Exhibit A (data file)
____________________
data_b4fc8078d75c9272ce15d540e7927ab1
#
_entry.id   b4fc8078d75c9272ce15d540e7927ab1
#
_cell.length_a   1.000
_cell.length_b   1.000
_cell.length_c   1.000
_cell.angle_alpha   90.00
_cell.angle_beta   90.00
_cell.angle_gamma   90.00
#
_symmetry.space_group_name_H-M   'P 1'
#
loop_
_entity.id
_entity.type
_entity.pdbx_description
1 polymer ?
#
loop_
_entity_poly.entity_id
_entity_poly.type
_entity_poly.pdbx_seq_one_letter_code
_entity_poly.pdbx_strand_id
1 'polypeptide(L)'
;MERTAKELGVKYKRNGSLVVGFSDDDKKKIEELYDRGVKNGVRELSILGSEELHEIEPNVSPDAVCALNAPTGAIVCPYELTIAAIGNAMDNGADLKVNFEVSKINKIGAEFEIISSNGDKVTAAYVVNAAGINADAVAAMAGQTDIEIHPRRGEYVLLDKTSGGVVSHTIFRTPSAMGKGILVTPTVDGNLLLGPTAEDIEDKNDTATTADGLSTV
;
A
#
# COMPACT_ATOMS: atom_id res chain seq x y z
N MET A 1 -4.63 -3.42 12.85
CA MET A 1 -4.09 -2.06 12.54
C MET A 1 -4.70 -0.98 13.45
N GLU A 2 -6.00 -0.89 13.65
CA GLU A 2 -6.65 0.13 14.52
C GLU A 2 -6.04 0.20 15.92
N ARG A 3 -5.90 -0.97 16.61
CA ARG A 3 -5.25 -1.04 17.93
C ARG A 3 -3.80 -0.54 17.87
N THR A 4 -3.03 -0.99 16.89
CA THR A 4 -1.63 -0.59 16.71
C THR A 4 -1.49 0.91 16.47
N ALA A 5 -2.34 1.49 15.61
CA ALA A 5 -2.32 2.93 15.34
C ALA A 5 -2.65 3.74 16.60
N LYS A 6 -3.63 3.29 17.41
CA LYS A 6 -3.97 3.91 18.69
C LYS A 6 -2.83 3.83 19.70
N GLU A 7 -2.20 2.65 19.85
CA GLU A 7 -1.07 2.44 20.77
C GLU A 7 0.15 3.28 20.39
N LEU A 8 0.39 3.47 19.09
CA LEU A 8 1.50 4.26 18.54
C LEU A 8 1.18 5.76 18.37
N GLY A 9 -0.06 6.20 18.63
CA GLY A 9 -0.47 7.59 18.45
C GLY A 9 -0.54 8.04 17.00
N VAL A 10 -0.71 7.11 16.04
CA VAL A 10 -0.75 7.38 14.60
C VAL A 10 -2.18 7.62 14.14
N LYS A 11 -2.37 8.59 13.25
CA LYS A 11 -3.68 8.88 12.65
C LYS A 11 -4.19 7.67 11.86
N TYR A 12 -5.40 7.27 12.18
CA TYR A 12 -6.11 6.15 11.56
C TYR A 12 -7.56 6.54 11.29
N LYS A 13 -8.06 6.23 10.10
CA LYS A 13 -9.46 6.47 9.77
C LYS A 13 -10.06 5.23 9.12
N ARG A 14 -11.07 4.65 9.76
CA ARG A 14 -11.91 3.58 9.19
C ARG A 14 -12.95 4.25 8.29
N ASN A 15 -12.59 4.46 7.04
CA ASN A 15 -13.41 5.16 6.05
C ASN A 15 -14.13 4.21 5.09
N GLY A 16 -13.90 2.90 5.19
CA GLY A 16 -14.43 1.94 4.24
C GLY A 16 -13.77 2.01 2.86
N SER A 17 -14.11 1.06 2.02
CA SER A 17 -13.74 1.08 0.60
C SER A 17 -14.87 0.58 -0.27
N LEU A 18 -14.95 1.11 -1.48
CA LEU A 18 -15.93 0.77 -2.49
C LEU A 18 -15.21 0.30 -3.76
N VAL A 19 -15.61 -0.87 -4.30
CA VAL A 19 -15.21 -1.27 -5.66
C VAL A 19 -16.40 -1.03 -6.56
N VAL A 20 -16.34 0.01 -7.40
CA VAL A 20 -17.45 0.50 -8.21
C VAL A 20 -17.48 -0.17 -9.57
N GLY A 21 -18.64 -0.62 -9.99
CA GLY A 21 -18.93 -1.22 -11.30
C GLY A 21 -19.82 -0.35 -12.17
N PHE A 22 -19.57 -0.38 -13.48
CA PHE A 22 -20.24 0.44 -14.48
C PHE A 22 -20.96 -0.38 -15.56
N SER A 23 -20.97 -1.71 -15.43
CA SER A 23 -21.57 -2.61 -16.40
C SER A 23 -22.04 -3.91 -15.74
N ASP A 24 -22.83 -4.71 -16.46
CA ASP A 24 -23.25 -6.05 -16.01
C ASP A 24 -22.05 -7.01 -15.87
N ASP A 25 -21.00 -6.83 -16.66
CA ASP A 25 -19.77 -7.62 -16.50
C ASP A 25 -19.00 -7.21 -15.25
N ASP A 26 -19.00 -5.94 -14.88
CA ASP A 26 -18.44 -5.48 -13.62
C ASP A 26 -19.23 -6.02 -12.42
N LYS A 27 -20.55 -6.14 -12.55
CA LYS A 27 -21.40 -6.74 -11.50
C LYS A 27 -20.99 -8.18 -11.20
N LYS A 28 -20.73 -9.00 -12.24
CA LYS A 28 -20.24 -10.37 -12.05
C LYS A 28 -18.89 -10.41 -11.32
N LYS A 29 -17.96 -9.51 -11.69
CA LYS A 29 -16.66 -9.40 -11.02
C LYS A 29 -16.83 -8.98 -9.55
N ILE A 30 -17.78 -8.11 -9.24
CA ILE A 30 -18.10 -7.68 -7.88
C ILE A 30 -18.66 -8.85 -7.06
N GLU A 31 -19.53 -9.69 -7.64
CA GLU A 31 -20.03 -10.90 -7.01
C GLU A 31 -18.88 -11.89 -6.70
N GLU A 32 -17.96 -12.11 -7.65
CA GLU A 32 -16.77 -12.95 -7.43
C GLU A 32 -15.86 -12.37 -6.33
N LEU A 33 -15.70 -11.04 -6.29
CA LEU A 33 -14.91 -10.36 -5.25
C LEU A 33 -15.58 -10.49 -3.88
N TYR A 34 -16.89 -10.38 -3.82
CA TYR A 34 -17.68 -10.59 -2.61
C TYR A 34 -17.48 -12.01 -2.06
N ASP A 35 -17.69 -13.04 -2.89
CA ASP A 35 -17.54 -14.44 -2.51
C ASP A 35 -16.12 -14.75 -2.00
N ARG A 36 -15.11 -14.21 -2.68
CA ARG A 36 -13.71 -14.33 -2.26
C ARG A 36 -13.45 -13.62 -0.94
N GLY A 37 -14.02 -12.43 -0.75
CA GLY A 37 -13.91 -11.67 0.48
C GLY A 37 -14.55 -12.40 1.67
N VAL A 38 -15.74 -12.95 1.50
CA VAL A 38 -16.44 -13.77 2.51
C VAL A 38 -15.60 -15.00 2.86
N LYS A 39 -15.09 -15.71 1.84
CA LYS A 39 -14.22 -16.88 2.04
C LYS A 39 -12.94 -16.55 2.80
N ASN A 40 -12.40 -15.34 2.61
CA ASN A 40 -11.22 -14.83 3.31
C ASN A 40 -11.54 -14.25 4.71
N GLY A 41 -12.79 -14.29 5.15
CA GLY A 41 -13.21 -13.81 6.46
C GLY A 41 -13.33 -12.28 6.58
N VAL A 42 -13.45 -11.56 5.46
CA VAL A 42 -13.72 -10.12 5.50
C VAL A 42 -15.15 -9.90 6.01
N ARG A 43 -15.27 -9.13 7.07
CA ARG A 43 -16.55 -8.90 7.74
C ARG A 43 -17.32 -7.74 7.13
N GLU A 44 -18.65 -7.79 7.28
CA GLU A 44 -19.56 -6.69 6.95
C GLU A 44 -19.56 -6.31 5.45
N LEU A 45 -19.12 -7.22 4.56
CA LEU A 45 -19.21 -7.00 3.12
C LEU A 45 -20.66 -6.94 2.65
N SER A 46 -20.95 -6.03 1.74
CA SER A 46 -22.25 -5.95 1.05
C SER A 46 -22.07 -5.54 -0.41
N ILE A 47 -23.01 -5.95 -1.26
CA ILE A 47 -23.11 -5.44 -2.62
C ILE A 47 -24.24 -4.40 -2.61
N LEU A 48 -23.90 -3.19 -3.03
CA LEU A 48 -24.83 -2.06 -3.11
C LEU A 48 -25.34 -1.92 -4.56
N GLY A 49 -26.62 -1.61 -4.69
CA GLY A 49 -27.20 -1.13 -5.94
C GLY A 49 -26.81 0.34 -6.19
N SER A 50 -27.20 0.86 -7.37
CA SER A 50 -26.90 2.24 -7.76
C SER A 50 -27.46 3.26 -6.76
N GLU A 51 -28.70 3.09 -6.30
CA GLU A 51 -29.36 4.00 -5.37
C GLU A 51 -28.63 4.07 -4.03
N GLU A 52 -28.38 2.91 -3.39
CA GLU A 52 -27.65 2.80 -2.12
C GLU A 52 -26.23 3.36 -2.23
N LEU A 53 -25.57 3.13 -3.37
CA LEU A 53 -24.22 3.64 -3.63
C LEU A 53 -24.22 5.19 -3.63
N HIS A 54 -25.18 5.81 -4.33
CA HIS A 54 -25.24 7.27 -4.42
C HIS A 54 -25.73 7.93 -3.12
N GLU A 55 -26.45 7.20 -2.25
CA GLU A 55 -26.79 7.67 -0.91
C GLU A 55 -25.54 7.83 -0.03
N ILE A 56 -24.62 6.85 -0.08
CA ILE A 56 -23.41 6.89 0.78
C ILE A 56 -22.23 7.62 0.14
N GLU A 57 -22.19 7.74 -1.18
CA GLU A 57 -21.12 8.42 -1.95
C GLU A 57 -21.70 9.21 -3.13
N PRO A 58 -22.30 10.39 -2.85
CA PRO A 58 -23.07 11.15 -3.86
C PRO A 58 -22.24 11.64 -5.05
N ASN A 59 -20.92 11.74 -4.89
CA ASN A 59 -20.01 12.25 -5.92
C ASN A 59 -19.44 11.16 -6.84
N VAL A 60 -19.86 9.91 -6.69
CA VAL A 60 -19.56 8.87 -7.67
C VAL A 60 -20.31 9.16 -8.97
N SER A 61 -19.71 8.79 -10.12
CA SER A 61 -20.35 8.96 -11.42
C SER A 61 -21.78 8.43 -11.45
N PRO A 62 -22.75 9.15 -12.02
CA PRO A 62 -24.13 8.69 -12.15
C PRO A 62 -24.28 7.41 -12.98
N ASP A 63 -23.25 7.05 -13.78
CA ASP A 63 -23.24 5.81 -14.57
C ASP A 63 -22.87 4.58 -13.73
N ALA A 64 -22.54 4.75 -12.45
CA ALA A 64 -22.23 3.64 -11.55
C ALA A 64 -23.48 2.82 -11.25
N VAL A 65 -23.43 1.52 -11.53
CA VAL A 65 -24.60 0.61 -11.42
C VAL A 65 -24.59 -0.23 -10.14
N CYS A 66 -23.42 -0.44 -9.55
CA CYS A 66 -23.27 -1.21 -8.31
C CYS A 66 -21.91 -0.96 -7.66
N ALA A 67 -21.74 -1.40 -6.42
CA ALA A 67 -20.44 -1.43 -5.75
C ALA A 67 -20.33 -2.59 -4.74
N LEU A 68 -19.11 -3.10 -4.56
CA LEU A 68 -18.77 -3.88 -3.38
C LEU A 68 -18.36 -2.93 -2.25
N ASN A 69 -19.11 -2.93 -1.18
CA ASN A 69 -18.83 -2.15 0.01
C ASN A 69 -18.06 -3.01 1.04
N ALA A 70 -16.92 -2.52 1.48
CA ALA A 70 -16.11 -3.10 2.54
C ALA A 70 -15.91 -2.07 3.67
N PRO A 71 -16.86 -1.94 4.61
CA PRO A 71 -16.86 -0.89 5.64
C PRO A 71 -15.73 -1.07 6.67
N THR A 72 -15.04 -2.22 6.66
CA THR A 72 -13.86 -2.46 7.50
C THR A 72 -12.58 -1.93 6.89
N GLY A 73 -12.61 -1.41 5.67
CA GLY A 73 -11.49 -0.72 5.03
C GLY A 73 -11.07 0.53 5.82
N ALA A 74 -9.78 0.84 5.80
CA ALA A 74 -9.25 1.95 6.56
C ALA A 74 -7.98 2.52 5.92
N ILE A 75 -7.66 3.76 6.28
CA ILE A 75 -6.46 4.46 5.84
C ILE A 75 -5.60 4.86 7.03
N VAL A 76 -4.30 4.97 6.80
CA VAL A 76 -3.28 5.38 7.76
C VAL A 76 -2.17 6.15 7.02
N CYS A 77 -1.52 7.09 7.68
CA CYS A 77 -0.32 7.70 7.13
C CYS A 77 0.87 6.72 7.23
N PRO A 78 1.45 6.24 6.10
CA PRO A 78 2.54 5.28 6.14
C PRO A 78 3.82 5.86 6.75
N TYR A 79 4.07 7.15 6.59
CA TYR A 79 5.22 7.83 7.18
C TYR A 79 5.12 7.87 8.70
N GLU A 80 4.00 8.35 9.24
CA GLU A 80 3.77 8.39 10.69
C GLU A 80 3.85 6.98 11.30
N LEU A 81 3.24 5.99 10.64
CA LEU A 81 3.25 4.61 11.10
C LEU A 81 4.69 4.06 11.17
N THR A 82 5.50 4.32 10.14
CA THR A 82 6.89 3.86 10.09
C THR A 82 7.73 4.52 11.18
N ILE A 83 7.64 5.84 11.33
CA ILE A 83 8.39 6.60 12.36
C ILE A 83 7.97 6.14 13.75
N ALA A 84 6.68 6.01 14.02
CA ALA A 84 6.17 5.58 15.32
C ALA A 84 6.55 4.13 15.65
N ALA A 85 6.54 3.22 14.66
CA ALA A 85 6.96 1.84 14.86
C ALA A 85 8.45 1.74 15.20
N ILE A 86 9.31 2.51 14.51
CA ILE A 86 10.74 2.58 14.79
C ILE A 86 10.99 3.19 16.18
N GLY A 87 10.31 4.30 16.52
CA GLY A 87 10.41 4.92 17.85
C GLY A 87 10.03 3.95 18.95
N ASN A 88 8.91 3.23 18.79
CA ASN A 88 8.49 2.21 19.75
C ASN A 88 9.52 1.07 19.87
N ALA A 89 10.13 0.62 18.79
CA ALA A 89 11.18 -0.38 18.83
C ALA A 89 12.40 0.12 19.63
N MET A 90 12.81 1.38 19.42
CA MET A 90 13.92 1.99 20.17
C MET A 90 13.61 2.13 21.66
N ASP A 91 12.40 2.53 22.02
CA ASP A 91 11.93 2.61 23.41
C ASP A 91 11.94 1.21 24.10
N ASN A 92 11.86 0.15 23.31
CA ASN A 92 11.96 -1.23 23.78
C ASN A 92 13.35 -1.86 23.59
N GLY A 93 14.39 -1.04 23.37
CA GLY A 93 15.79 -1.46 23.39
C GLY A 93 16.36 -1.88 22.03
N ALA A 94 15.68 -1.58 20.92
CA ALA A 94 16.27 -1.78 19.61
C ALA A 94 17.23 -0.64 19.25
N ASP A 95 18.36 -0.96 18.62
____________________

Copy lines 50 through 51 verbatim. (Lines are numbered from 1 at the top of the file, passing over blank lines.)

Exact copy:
CA GLU A 7 -1.07 2.44 20.77
C GLU A 7 0.15 3.28 20.39